I’m going to avoid the obviously controversial origin of LDS cosmic beliefs and just stick with a question I’ve always had (even as a previous believer): does it make any sense at all that in this huge galaxy, the earth was the only planet inhabited by people evil enough to crucify the Savior? We were taught that no other world (among the millions) would do that. Just us. What?
And even more disturbing is the underlying antisemitism. Not only are we the most evil, but the Jews are the most evil of all “no other nation would crucify their God.” 2 Nephi 10.4.
Tyson’s “Astrophysics For People in a Hurry” is kind of a science-for-dummies book. It would be difficult to reconstruct a serious cosmology from it because it relies on a Relativity-driven framework. Einstein in bunk. Tesla, Maxwell, Steinmetz, Bose—their science is built an electromagnetic framework, where Relativity has no seat. Best to start with real scientists and real cosmology: Einstein and Tyson are for entertainment.
“Worlds Without End,” by John S. Lewis
“The Destinies of the Stars,” and “Worlds in the Making,” by Svante Arrhenius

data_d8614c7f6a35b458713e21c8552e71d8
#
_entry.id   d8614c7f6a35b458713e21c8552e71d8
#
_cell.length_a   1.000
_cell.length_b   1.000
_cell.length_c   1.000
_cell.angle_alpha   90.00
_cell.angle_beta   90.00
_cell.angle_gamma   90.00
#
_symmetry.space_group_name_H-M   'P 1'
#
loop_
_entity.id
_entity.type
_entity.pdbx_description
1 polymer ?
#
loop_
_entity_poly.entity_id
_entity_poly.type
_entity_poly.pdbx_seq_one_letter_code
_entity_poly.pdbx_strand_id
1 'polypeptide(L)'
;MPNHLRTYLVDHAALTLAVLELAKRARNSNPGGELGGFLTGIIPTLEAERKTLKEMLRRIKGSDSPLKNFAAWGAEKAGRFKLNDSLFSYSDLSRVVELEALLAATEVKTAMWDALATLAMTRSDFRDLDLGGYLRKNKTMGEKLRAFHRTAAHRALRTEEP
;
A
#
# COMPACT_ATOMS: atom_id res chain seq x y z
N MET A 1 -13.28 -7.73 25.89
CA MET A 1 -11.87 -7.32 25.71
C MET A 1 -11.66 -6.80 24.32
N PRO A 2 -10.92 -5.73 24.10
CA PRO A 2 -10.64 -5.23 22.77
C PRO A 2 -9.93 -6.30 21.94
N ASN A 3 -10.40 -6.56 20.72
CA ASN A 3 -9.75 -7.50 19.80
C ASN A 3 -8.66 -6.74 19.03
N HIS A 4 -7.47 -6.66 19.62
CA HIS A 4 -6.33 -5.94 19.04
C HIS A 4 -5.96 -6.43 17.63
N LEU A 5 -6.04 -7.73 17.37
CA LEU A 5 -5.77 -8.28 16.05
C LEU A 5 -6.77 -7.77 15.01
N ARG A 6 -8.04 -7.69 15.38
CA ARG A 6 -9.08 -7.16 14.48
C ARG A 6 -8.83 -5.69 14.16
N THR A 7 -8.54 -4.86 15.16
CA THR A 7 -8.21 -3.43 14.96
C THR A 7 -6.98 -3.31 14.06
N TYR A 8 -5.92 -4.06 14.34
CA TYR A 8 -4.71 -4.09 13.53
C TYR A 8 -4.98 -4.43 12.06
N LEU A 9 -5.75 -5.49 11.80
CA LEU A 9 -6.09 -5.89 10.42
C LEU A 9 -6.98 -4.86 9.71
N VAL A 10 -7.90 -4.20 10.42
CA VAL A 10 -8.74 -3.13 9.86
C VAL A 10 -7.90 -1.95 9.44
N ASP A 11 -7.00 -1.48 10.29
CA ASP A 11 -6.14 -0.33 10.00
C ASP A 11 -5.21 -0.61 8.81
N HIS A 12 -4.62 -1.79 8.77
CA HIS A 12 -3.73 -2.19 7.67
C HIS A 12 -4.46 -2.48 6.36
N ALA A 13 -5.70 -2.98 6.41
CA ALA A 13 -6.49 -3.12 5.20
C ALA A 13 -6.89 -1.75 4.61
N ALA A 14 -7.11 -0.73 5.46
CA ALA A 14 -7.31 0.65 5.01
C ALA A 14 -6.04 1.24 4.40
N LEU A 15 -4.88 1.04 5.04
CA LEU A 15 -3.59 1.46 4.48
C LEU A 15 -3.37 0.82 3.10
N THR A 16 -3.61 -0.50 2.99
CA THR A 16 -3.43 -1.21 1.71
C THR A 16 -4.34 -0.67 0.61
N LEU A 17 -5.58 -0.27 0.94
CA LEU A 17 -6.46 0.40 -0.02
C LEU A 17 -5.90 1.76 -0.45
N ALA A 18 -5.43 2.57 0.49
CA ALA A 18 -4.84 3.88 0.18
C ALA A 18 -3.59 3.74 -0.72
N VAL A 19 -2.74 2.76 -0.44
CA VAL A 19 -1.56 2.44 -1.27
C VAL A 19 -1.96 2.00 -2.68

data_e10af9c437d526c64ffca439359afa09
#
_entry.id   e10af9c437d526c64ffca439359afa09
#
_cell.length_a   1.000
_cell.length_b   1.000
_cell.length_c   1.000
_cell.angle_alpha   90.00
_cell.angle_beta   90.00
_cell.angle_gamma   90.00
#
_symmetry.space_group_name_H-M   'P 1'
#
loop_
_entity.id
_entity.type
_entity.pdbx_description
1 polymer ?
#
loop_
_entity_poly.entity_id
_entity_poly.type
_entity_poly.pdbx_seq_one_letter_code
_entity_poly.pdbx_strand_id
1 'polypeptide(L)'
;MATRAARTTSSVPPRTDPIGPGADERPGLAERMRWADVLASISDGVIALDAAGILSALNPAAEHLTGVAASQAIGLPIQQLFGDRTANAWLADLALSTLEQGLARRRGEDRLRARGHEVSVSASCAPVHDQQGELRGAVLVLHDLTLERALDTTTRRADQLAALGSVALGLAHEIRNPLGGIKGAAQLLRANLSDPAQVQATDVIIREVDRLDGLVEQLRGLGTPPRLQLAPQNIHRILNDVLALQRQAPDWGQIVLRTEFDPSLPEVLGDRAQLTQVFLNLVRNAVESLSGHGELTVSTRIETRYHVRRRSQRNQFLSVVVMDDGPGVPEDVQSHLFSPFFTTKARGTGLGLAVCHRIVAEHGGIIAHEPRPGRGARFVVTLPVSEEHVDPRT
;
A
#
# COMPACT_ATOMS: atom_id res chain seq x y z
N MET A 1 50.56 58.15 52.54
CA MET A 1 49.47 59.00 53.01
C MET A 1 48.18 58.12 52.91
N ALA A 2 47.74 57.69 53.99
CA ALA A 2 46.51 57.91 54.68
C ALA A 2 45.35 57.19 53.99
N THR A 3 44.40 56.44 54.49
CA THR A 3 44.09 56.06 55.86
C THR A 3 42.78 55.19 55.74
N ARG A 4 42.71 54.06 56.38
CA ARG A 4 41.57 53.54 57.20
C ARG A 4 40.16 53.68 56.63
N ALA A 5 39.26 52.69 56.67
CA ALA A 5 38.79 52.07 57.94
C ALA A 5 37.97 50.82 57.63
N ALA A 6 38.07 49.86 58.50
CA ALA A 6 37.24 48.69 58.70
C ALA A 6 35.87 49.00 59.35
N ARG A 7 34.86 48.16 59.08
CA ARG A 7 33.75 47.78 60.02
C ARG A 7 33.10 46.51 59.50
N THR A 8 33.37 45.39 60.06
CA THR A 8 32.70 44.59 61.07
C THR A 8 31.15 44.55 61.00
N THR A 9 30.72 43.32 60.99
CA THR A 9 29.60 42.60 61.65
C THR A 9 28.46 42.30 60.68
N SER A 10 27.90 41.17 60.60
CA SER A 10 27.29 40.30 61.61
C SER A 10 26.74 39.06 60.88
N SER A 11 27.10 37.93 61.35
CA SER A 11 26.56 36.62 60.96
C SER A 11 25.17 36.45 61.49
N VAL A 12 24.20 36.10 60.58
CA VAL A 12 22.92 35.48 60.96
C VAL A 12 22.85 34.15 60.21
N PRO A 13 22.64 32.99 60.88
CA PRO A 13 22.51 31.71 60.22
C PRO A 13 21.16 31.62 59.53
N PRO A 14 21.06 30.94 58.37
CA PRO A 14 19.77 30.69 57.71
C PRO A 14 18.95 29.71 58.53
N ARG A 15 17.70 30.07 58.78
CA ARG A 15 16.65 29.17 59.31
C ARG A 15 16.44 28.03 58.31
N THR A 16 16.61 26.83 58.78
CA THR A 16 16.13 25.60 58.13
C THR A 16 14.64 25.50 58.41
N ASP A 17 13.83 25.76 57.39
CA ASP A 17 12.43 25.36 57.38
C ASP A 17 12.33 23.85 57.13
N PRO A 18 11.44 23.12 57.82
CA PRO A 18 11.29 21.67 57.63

These texts integrate cosmology and science so that atonement and creation are quietly implied.
Growing up I had a bishop with a quality amateur telescope and he taught all kinds of crazy semi-Mormon Doctrine mingled with cosmology. I used to think it was inspiring but now I think Mormon cosmology doesn’t sync well with science.
A few stumbling blocks for Mormon cosmology: evolution and age of the planet, speed of light speed limit, incomprehensible distances, the Big Rip / Big Crunch. Half of my ward doesn’t want to wear masks for Covid, let alone the messiness that comes with difficult science.
Nibley has some cool quotes about cosmology.
Thanks for the comments, everyone.
Travis, I think I’ll stick with Einstein and Tyson.
Toad, I think “crazy semi-Mormon Doctrine mingled with cosmology” is something we’ve all bumped into a time or two.
How does light travel? It doesn’t. Light is a perturbation of a field. Thinking of light as something that goes somewhere is like thinking that the water molecules in the ocean move from one shore to another just because waves do. The excited field behaves in terms of harmonic, resonance, etc., not in terms of speed or distance. Simple stuff.
The science of Maxwell, Steinmetz, Bose, and Tesla confounds Relativity and actually serves the material world, humanity, and cosmology.
None of Einstein’s work is useful to predict or describe: one needs to invent “dark matter,” (which nobody can explain), in order to plug the holes of Relativity. Super scientific, man.